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Title:
Propylene oligomerization process
United States Patent 7615673
Abstract:
A process for the oligomerization of propylene is disclosed wherein MCM-22 zeolite prepared as a distillation structure is used in a reaction distillation zone under conditions of temperature and pressure to concurrently react the propylene to produce oligomers thereof and separate the oligomer products from unreacted propylene by fractional distillation in a distillation column reactor. Compared to the prior art tubular or plug flow reactors, lower temperatures and pressures are used to produce higher conversions and selectivities to preferred isomeric forms.


Inventors:
Loescher, Mitchell E. (Houston, TX, US)
Boyer, Christopher C. (Houston, TX, US)
Keenan, Michael J. (Baton Rouge, LA, US)
Stanat, Jon E. R. (Baton Rouge, LA, US)
Application Number:
11/518372
Publication Date:
11/10/2009
Filing Date:
09/08/2006
Assignee:
Catalytic Distillation Technologies (Pasadena, TX, US)
ExxonMobil Chemical Patents Inc. (Baytown, TX, US)
Primary Class:
Other Classes:
585/520, 585/530, 585/532
International Classes:
C07C2/02
Field of Search:
585/510, 585/502, 585/532, 585/533, 585/520, 585/530
View Patent Images:
US Patent References:
Foreign References:
WO1995022516A11995-08-24OLIGOMERIZATION AND CATALYSTS THEREFOR
Other References:
Notification of Transmittal of the International Search Report and the Written Opinion of the International Searching Authority, or the Declaration Dated Feb. 1, 2008 pp. 11.
Primary Examiner:
Bullock, In Suk
Attorney, Agent or Firm:
Osha • Liang LLP
Claims:
The invention claimed is:

1. A process for the oligomerization of propylene comprising: contacting propylene with MCM-22 zeolite catalyst prepared as a distillation structure in a reaction distillation zone under conditions of temperature and pressure to concurrently: react the propylene to produce oligomers thereof; and separate the oligomer products from unreacted propylene by fractional distillation; wherein a conversion of propylene is at least 70 wt. %; wherein a selectivity to C6 and C9 oligomers is at least 70%; and wherein the C6 and C9 oligomers consist of an isomeric mixture having at least 90% type I and type II branching.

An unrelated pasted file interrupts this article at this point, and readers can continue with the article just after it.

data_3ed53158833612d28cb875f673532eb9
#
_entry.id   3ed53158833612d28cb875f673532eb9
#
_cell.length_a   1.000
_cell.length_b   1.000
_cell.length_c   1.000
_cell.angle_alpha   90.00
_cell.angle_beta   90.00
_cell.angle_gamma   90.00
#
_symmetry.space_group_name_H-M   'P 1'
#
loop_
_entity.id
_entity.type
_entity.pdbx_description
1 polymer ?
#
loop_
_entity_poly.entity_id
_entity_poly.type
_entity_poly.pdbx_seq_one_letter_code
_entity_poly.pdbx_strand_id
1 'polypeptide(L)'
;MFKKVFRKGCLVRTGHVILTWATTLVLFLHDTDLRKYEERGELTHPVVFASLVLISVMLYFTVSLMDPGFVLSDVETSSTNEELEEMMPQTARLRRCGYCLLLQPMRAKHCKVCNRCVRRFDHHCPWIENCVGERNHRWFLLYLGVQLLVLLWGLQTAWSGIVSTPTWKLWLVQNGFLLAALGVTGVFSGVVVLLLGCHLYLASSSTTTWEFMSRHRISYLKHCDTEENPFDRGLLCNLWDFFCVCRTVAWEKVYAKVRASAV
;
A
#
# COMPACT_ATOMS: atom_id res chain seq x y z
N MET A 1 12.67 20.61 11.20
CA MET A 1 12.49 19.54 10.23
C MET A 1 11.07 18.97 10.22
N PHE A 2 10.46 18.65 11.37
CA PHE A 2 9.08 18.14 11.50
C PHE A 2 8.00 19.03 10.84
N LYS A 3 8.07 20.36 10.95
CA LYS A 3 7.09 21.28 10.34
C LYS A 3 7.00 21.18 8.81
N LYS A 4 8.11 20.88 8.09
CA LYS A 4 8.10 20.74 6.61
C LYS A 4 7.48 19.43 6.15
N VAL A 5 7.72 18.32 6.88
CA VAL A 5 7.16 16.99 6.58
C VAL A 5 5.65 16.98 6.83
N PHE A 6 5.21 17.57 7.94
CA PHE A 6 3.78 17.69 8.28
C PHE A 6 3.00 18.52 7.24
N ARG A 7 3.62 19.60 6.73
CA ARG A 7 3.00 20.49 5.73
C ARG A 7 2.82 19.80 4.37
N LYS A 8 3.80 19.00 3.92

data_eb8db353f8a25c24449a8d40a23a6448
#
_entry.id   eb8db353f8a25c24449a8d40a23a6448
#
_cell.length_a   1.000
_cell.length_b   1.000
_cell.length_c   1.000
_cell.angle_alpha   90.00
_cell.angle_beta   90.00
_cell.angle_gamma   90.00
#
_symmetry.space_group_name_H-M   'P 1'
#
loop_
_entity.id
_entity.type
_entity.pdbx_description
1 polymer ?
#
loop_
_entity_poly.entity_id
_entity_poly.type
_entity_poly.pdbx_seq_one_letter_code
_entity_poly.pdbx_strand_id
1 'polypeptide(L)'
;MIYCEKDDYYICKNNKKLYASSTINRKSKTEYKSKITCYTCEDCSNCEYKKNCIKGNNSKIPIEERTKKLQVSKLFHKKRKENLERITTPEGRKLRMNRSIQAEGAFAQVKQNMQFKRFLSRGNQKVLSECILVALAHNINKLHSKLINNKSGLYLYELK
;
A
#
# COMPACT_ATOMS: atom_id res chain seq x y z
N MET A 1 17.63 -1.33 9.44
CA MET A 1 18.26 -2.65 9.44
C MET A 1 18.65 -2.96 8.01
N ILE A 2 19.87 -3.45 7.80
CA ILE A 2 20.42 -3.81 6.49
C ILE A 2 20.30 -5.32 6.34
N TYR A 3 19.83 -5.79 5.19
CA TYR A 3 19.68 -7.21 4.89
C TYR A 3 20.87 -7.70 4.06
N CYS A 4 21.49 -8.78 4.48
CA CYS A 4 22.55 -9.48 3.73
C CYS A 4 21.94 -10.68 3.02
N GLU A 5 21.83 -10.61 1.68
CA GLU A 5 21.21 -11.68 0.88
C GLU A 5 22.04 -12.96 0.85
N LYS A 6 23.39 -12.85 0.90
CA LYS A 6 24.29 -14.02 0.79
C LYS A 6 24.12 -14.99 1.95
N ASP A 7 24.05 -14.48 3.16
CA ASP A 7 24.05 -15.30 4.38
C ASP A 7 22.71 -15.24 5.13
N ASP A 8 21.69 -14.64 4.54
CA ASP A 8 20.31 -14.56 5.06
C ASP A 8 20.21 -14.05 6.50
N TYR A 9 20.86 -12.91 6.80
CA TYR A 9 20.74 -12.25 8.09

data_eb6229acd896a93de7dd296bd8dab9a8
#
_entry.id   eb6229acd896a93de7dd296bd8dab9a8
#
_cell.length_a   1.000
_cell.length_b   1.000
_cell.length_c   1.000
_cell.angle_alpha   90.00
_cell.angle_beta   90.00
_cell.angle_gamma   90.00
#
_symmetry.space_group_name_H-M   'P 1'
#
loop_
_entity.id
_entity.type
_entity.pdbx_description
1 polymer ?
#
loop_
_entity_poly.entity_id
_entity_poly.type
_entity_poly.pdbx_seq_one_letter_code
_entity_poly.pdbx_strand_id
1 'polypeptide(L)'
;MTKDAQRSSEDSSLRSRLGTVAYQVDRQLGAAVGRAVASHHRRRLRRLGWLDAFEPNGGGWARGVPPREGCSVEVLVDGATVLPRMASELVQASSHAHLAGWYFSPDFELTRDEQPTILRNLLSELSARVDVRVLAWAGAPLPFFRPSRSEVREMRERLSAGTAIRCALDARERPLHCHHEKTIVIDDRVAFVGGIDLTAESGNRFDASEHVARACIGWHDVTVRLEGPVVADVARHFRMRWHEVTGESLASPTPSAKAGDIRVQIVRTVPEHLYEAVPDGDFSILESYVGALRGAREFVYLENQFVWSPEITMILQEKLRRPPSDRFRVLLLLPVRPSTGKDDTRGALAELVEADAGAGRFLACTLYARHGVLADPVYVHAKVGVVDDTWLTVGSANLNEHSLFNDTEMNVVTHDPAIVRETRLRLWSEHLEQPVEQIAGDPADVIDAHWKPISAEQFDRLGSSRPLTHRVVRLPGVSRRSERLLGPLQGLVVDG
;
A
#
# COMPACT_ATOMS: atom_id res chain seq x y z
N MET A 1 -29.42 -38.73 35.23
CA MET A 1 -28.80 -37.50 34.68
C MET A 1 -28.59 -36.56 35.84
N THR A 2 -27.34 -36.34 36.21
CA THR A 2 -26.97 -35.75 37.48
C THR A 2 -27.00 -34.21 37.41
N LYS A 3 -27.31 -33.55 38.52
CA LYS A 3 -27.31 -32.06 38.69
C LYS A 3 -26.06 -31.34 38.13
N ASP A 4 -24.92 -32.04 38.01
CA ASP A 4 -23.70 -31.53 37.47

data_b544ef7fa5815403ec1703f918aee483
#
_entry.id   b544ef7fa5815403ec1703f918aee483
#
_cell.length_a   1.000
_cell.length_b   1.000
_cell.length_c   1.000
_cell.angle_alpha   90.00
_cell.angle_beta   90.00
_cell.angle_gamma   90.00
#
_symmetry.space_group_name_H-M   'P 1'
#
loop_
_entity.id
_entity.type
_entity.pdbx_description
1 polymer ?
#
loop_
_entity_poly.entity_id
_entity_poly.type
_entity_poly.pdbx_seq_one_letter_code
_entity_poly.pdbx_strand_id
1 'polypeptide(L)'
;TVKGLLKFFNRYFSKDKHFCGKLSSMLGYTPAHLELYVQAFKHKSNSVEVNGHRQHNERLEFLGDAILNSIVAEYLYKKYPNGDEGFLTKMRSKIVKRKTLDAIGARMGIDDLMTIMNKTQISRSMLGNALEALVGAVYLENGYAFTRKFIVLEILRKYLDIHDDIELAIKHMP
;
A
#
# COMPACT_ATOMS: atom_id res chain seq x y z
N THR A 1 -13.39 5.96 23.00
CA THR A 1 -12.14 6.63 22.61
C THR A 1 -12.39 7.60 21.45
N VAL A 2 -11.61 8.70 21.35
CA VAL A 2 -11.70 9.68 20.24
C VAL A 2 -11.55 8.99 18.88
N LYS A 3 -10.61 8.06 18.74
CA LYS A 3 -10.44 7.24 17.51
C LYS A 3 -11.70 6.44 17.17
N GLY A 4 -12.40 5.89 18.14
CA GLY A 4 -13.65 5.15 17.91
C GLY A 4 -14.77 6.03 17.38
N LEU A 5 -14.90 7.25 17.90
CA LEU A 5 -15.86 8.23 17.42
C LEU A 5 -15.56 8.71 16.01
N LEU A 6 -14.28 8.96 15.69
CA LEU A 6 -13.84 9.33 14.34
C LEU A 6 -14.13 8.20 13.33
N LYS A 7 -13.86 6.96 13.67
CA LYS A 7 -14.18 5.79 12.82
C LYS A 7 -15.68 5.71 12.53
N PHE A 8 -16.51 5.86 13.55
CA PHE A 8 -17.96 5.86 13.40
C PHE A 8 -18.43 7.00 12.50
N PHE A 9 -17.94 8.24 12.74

2. A process for the oligomerization of propylene comprising the steps of: (a) feeding a stream containing propylene to a distillation column reactor containing a bed of MCM-22 zeolite catalyst; and (b) concurrently in said distillation column reactor at a pressure below about 500 psig; (i) reacting the propylene to produce oligomers, and (ii) separating the oligomer products from unreacted propylene by fractional distillation; wherein a conversion of propylene is at least 70 wt. %; wherein a selectivity to C6 and C9 oligomers is at least 70%; and wherein the C6 and C9 oligomers consist of an isomeric mixture having at least 90% type I and type II branching.

3. The process according to claim 2 wherein said bed of MCM-22 zeolite catalyst is contained within the upper half of said distillation column reactor.

4. The process according to claim 3 wherein said stream containing propylene is fed to the top of said bed of MCM-22 zeolite catalyst.

5. The process according to claim 4 wherein said overheads is condensed and substantially all of said overheads is returned to said distillation column reactor as reflux.

6. The process according to claim 3 wherein said stream containing propylene is fed at the bottom of said bed of MCM-22 zeolite catalyst.

7. The process according to claim 3 wherein said stream containing propylene also contains propane.

8. The process according to claim 7 wherein said stream containing propylene is fed above said bed of MCM-22 zeolite catalyst.

9. The process according to claim 8 wherein propane is removed in said bottoms along with oligomer products and said bottoms is fed to a distillation column where said propane is separated from said oligomer products.

10. The process according to claim 7 wherein said stream containing propylene is fed below said bed of MCM-22 zeolite catalyst.

11. The process according to claim 10 wherein propane is removed in said overheads along with unreacted propylene and said overheads are fed to a distillation column where propane is separated from propylene.

12. The process according to claim 2, further comprising: (c) withdrawing oligomer products from said distillation column reactor as bottoms; and (d) withdrawing unreacted propylene from said distillation column reactor as overheads.

13. The process according to claim 12 wherein: said stream contains propylene and propane, and is fed to said distillation column reactor at a point above said bed; said oligomer products and propane are removed from said distillation column reactor as bottoms, the process further comprising: (e) condensing said overheads and returning substantially all of said condensed overheads to said distillation column reactor as reflux; and (f) feeding said bottoms to a distillation column where oligomer products are separated as a second bottoms from propane as a second overheads.

14. The process according to claim 12 wherein: said stream contains propylene and propane, and is fed to said distillation column reactor at a point below said bed; said overheads contains unreacted propylene and propane, the process further comprising: (e) condensing said overheads and returning a portion of said condensed overheads to said distillation column reactor as reflux; (f) feeding the remainder of said overheads to a distillation column where propane is separated as a second bottoms from propylene as a second overheads; and (g) returning said second overheads to said distillation column reactor as feed.